While you are eating, everything is permitted. Except touching the food. If you have to touch it, you are well advised to first slip plastic gloves over your hands.

Handkerchiefs will be brought to your table in classy wrappings. After your meal, the table will look like a battlefield. All waste is simply left where it falls. And since in China, many dishes are served ”complete“, for instance the chicken with its head and claws or the entire fish, you can easily imagine what is left after the meal.

Alcohol is also one of those topics. They have the well-loved (and dangerous) “Chinese Wine”. Except it is not wine. It is high-strength schnapps. It is drunk out of not really small glasses and contributes mightily.

I have seldom again and again met people as drunk as here in China in a German business hotel (except maybe at Oktoberfest time). The (sober) Chinese, for instance in the lift, however, always react quite tactfully: they look at each other in a humorous, rather than worried or anxious, way and unobtrusively smile about the alcohol victims.

What I do not like very much is the smog. Almost all the time, it spreads inversely over the cities and also the surrounding countryside. And if you see all those gigantic skyscrapers, streets, railway stations and industrial buildings, you can easily imagine how this country thirsts for electric energy.

In China, a considerable part of the electric energy is produced with coal, probably mostly brown coal. I heard that currently a new big coal power station starts producing for the electric network each day. If you also take all those cars and trucks into consideration, you will no longer be surprised at me telling you that I only ever once saw the sun in its usual splendour in China.

All places are overflowing with people. Life happens in public. They sit, eat, talk, play, do gymnastics. In parks or pedestrians‘ zones, the people dance in small groups to the music they brought in their miniature audio devices, or else in larger groups to the music provided by all those loudspeakers.

And people often stand at attention in China. All kinds of groups, both military and civilian, frequently stand at attention for saluting. It might be the night shift of a restaurant when they are sworn to their duties or the service persons in a museum.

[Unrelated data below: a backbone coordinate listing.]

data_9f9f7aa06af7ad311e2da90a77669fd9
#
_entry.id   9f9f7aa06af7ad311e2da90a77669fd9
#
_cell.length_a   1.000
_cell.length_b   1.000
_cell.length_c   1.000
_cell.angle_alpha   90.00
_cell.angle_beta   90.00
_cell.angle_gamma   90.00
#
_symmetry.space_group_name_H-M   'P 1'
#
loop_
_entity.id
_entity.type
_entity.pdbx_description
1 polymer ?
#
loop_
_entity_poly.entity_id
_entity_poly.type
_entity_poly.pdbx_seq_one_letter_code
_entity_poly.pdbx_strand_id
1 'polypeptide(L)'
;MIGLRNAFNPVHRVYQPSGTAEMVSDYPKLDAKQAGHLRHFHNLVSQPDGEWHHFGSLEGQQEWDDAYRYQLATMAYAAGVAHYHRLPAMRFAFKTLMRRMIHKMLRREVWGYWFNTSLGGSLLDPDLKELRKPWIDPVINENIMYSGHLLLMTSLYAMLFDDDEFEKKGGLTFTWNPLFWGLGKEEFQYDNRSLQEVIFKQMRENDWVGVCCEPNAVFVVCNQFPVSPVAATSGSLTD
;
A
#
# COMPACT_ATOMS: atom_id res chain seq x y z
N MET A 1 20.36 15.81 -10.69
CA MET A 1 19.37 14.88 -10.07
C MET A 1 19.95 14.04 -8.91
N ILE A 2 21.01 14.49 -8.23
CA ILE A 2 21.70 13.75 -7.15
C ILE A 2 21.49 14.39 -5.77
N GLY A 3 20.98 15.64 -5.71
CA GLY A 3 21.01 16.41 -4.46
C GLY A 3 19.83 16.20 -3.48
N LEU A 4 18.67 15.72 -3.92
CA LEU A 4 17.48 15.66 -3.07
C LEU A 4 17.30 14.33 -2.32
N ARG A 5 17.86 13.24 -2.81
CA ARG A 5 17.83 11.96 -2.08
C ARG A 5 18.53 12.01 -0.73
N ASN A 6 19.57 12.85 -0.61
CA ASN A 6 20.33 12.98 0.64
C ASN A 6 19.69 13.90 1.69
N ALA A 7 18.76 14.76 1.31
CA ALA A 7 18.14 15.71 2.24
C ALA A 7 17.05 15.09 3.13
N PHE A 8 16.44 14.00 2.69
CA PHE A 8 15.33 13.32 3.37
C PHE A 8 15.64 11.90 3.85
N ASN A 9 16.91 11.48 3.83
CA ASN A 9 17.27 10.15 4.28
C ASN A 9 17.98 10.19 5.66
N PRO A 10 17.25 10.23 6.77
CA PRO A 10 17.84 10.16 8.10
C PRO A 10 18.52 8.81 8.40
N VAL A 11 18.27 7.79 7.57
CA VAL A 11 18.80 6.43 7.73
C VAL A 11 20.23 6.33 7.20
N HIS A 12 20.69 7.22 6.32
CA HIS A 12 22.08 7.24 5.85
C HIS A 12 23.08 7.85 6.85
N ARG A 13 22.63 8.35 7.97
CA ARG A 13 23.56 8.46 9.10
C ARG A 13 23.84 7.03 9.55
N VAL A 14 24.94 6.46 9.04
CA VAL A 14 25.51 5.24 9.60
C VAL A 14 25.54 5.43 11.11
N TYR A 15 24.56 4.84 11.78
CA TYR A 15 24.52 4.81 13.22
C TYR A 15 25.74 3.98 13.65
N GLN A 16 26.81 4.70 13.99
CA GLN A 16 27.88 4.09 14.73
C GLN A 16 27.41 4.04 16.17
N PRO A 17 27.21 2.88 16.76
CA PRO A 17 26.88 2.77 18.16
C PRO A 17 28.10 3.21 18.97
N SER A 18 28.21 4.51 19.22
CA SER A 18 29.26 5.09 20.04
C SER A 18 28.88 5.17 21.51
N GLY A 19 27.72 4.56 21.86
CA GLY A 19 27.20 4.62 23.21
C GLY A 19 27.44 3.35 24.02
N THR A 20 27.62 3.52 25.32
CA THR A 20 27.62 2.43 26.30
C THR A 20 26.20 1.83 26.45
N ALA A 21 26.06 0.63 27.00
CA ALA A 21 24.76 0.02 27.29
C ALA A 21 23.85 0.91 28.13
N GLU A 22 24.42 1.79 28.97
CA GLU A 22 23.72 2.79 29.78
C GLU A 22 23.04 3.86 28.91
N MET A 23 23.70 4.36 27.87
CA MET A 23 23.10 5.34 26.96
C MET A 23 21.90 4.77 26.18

When on an outing, older people follow their leader beautifully in rows of two, if the group is large even in rows of four. Mind you, we are talking a precision that no German Kindergarten could nowadays manage.

At all times, everything seems to be moving. It is like a huge, non-stop human flow that seems to be drowning in the big chaos.

Well, that is it on my impressions. I could write a lot more about specialties, but I decided to let this suffice.

(Translated by EG)

Roland Dürre
Saturday September 22nd, 2012

A Different China (II)

This is the view from our Shanghai hotel (52 F)

🙂 I am now staying at the Shanghai Le Royal Méridien Shanghai in 789 Nanjing Road East. We have a wonderful suite of rooms. This is probably the most beautiful hotel of our entire trip. So here is another view from our hotel suite, where the windows are the whole length to the floor.

Some way or other, the adventures of the last two weeks are more than I seem to be able to grasp. If in the 1960ies, when Mao reigned, or during the China of the Cultural Revolution, someone had told me how China will function today – and how in many respects it even has surpassed the USA – I would have called him crazy.

Still, my road movie continues. After having arrived in Shanghai today, we will go and see a bit of the city tomorrow. In the evening, we will take the night train to Peking shortly before 10 p.m. From there, we will go back to Munich on Sunday.